Deep Impact demolished a field of Japan's best horses to record his seventh grade I win and end his career on a tremendous high in the Arima Kinen Sunday over 2,500 meters at Nakayama racecourse. In front of a huge crowd, many of whom had lined up for days before the gates opened, champion Japanese jockey Yutaka Take took Deep Impact, as usual, to the back of the field immediately after the start.Admire Main led the field by a big ways until the final 800 meters when he was gradually overhauled. One of the first to move was third favorite Daiwa Major who had been second throughout most of the race. Meisho Samson tried to go with him. Second choice Dream Passport was sitting behind Pop Rock during the race but both had trouble getting into the clear at the top of the straight. Meanwhile, Take had started his move on Deep Impact. The champ responded, certainly better than he did in this race last year when he suffered his only loss on Japanese soil, and possibly better than he ever had before. After beginning his run as the field began to round the final turn, Deep Impact hit the lead in a flash, and the race was over at the 200-meter mark. Daiwa Major battled away on the fence, and Pop Rock and Dream Passport challenged him. But Deep Impact was in a race of his own, and Take was able to ease him down after checking how far he was ahead over his shoulder on the big screen inside the racecourse. The official margin was three lengths, with Pop Rock finishing well under Olivier Peslier to get second, three-quarters of a length ahead of Daiwa Major, who just held off the unlucky Dream Passport for third place by a nose. Owned by Kaneko Makoto Holdings and trained by Yasuo Ikee, Deep Impact equaled the record for grade I wins for a Japanese trained horse.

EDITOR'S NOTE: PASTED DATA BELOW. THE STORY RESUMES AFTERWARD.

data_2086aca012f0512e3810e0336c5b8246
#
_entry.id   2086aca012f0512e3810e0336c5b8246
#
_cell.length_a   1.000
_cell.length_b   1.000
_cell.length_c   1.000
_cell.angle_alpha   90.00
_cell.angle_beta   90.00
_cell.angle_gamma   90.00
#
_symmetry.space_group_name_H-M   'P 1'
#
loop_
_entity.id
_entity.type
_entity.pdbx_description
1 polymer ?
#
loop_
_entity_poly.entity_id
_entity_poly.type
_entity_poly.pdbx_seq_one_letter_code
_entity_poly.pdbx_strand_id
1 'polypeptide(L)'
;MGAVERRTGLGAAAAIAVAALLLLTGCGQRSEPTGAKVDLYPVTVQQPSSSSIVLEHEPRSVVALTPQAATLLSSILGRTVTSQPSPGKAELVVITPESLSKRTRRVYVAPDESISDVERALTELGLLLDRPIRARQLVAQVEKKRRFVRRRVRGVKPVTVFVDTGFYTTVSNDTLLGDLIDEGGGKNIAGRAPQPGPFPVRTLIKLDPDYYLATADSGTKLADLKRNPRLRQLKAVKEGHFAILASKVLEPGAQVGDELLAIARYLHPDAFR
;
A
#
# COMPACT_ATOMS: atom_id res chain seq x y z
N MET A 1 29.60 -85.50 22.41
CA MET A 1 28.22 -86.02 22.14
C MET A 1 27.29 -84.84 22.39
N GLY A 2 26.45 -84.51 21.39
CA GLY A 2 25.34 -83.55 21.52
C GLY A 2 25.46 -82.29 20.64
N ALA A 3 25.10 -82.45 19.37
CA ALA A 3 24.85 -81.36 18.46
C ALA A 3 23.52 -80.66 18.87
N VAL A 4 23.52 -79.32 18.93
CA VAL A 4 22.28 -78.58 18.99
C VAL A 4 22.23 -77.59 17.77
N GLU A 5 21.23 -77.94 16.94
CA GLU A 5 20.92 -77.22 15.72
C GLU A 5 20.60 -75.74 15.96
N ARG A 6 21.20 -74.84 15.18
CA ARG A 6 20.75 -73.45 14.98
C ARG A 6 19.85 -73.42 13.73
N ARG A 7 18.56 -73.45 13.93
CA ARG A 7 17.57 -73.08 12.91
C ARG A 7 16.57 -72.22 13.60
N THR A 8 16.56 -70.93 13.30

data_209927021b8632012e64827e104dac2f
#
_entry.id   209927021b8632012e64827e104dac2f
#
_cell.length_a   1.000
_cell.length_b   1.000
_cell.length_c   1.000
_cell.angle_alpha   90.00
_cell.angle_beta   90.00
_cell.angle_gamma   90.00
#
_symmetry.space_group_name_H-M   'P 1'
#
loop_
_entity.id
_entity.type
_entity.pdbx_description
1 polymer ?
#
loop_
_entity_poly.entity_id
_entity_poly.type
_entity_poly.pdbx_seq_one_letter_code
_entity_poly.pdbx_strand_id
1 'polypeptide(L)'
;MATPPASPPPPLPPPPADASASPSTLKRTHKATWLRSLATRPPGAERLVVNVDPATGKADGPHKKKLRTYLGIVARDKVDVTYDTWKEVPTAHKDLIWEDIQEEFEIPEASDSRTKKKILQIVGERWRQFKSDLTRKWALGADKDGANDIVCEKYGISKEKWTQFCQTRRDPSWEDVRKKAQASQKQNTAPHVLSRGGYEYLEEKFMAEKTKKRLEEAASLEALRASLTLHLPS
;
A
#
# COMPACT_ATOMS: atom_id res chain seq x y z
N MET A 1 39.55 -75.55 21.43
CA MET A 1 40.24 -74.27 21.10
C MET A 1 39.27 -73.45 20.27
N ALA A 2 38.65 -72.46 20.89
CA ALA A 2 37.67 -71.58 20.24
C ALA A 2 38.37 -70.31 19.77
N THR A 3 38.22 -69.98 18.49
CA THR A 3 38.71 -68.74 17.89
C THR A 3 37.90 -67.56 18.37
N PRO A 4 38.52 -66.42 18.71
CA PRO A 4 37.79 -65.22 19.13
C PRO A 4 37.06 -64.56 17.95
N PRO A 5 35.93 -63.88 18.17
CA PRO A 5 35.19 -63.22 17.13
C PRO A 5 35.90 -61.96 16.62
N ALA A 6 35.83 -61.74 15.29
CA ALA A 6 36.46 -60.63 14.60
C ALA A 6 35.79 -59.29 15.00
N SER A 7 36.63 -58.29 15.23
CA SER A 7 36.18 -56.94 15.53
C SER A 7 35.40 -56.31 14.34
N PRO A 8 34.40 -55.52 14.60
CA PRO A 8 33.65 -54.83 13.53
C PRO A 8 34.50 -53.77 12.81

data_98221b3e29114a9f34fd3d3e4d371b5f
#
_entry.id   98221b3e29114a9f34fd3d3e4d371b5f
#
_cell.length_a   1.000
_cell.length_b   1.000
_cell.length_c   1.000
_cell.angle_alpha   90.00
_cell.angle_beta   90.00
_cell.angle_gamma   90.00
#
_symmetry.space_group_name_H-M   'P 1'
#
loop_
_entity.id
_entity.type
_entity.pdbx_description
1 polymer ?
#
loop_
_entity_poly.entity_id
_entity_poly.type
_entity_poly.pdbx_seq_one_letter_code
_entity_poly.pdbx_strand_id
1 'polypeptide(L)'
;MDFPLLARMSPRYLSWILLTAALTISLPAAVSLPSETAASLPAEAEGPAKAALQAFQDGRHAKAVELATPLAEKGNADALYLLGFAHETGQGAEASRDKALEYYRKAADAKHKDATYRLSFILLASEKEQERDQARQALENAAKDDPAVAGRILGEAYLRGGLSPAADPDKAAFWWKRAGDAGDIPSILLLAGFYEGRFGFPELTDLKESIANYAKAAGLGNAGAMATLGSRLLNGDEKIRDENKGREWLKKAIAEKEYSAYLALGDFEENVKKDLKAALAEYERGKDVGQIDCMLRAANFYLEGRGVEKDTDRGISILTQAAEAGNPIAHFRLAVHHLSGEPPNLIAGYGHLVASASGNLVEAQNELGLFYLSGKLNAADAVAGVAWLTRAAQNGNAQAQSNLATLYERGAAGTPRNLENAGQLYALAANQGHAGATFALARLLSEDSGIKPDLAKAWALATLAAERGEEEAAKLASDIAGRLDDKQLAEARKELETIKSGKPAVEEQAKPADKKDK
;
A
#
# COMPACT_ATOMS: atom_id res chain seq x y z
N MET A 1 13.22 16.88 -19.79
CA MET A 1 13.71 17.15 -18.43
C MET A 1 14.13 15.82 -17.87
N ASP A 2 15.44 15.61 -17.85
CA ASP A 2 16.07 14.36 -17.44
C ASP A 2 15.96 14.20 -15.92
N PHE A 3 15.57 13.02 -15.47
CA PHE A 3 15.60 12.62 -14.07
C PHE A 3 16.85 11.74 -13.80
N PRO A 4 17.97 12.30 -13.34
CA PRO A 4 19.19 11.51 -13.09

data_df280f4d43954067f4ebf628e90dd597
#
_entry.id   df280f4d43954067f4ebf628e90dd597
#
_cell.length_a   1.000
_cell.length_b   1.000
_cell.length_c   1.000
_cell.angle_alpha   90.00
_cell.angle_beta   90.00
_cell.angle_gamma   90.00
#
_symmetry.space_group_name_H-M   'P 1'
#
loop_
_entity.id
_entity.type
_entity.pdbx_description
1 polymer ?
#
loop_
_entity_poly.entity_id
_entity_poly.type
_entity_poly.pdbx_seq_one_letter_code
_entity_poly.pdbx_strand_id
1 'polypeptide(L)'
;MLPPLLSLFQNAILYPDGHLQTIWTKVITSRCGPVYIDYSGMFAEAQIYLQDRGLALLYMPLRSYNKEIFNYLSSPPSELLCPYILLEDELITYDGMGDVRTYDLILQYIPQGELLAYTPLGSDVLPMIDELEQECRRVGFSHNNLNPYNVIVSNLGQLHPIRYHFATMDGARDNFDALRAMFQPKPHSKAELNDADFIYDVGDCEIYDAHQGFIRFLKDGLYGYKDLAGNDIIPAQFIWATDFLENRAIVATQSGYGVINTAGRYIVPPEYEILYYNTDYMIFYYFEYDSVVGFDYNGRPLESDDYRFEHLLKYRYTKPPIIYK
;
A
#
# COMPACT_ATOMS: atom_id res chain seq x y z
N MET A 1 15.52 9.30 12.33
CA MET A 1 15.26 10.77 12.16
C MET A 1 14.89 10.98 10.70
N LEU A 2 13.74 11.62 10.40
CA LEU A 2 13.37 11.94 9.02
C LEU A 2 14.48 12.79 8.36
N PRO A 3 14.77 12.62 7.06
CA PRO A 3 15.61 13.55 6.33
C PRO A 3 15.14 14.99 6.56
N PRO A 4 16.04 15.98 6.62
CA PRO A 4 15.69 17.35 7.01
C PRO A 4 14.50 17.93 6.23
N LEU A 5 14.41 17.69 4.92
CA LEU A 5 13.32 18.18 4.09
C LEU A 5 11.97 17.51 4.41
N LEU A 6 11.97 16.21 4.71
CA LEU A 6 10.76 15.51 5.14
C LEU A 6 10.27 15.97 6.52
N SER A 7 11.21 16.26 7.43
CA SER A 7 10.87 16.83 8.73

This was the last race for the 4-year-old son of Sunday Silence (out of Alzao mare Wind In Her Hair), and after last year's shock when he was held off in the final straight by Heart's Cry, retires with a victory in Japan's biggest race on his resume. In total he raced 14 times with 12 wins and one second. The 180 million yen first prize Sunday takes his career winnings to approximately US$13 million.